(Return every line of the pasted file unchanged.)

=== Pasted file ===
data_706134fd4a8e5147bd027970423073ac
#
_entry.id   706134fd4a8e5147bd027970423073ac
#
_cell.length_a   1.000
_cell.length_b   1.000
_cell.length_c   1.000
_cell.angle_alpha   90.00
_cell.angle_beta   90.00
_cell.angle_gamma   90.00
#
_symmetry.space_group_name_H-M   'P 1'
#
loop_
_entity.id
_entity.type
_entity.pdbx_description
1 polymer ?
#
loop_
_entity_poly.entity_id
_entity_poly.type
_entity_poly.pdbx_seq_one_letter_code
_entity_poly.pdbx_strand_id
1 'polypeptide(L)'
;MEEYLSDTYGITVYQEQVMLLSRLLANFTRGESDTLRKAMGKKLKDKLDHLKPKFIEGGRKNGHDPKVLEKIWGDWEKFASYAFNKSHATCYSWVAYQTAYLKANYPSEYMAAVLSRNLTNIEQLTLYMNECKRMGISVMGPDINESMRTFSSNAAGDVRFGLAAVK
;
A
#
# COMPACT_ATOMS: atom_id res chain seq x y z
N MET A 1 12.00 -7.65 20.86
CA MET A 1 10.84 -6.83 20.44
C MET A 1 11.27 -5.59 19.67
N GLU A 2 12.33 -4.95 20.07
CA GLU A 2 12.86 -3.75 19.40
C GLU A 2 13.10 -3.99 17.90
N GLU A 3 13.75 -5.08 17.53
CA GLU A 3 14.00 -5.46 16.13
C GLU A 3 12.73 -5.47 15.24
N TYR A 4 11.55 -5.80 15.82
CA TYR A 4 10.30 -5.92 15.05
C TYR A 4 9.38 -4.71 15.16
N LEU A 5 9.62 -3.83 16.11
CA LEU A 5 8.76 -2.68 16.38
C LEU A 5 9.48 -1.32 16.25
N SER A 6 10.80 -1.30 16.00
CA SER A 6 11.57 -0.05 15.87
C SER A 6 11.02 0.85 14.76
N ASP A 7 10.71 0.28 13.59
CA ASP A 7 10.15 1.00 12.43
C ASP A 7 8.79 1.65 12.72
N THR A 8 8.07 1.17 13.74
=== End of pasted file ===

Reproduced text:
data_706134fd4a8e5147bd027970423073ac
#
_entry.id   706134fd4a8e5147bd027970423073ac
#
_cell.length_a   1.000
_cell.length_b   1.000
_cell.length_c   1.000
_cell.angle_alpha   90.00
_cell.angle_beta   90.00
_cell.angle_gamma   90.00
#
_symmetry.space_group_name_H-M   'P 1'
#
loop_
_entity.id
_entity.type
_entity.pdbx_description
1 polymer ?
#
loop_
_entity_poly.entity_id
_entity_poly.type
_entity_poly.pdbx_seq_one_letter_code
_entity_poly.pdbx_strand_id
1 'polypeptide(L)'
;MEEYLSDTYGITVYQEQVMLLSRLLANFTRGESDTLRKAMGKKLKDKLDHLKPKFIEGGRKNGHDPKVLEKIWGDWEKFASYAFNKSHATCYSWVAYQTAYLKANYPSEYMAAVLSRNLTNIEQLTLYMNECKRMGISVMGPDINESMRTFSSNAAGDVRFGLAAVK
;
A
#
# COMPACT_ATOMS: atom_id res chain seq x y z
N MET A 1 12.00 -7.65 20.86
CA MET A 1 10.84 -6.83 20.44
C MET A 1 11.27 -5.59 19.67
N GLU A 2 12.33 -4.95 20.07
CA GLU A 2 12.86 -3.75 19.40
C GLU A 2 13.10 -3.99 17.90
N GLU A 3 13.75 -5.08 17.53
CA GLU A 3 14.00 -5.46 16.13
C GLU A 3 12.73 -5.47 15.24
N TYR A 4 11.55 -5.80 15.82
CA TYR A 4 10.30 -5.92 15.05
C TYR A 4 9.38 -4.71 15.16
N LEU A 5 9.62 -3.83 16.11
CA LEU A 5 8.76 -2.68 16.38
C LEU A 5 9.48 -1.32 16.25
N SER A 6 10.80 -1.30 16.00
CA SER A 6 11.57 -0.05 15.87
C SER A 6 11.02 0.85 14.76
N ASP A 7 10.71 0.28 13.59
CA ASP A 7 10.15 1.00 12.43
C ASP A 7 8.79 1.65 12.72
N THR A 8 8.07 1.17 13.74